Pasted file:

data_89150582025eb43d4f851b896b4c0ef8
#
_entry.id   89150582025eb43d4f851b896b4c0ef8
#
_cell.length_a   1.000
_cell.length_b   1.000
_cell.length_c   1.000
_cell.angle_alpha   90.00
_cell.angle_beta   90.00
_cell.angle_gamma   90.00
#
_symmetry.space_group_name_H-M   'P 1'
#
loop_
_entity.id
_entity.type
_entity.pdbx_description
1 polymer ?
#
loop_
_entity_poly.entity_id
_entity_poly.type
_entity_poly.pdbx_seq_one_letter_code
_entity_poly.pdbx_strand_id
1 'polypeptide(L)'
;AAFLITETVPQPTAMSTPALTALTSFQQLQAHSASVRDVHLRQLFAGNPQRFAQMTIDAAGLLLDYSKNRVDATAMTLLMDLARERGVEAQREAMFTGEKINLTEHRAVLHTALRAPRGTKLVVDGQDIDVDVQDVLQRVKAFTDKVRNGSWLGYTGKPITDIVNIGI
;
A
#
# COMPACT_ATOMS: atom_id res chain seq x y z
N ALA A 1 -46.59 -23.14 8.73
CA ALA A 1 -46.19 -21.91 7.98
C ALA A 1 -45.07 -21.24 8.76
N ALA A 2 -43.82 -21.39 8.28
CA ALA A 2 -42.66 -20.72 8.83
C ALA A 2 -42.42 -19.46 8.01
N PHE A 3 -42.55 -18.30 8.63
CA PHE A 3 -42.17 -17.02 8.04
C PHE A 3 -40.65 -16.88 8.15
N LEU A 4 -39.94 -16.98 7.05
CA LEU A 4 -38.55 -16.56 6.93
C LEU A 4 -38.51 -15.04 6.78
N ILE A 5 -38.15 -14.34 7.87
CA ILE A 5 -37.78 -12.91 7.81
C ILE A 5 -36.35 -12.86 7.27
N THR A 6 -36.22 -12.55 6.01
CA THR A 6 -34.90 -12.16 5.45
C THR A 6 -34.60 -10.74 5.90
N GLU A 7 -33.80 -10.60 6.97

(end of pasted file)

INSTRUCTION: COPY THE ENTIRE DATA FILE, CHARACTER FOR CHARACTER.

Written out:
data_89150582025eb43d4f851b896b4c0ef8
#
_entry.id   89150582025eb43d4f851b896b4c0ef8
#
_cell.length_a   1.000
_cell.length_b   1.000
_cell.length_c   1.000
_cell.angle_alpha   90.00
_cell.angle_beta   90.00
_cell.angle_gamma   90.00
#
_symmetry.space_group_name_H-M   'P 1'
#
loop_
_entity.id
_entity.type
_entity.pdbx_description
1 polymer ?
#
loop_
_entity_poly.entity_id
_entity_poly.type
_entity_poly.pdbx_seq_one_letter_code
_entity_poly.pdbx_strand_id
1 'polypeptide(L)'
;AAFLITETVPQPTAMSTPALTALTSFQQLQAHSASVRDVHLRQLFAGNPQRFAQMTIDAAGLLLDYSKNRVDATAMTLLMDLARERGVEAQREAMFTGEKINLTEHRAVLHTALRAPRGTKLVVDGQDIDVDVQDVLQRVKAFTDKVRNGSWLGYTGKPITDIVNIGI
;
A
#
# COMPACT_ATOMS: atom_id res chain seq x y z
N ALA A 1 -46.59 -23.14 8.73
CA ALA A 1 -46.19 -21.91 7.98
C ALA A 1 -45.07 -21.24 8.76
N ALA A 2 -43.82 -21.39 8.28
CA ALA A 2 -42.66 -20.72 8.83
C ALA A 2 -42.42 -19.46 8.01
N PHE A 3 -42.55 -18.30 8.63
CA PHE A 3 -42.17 -17.02 8.04
C PHE A 3 -40.65 -16.88 8.15
N LEU A 4 -39.94 -16.98 7.05
CA LEU A 4 -38.55 -16.56 6.93
C LEU A 4 -38.51 -15.04 6.78
N ILE A 5 -38.15 -14.34 7.87
CA ILE A 5 -37.78 -12.91 7.81
C ILE A 5 -36.35 -12.86 7.27
N THR A 6 -36.22 -12.55 6.01
CA THR A 6 -34.90 -12.16 5.45
C THR A 6 -34.60 -10.74 5.90
N GLU A 7 -33.80 -10.60 6.97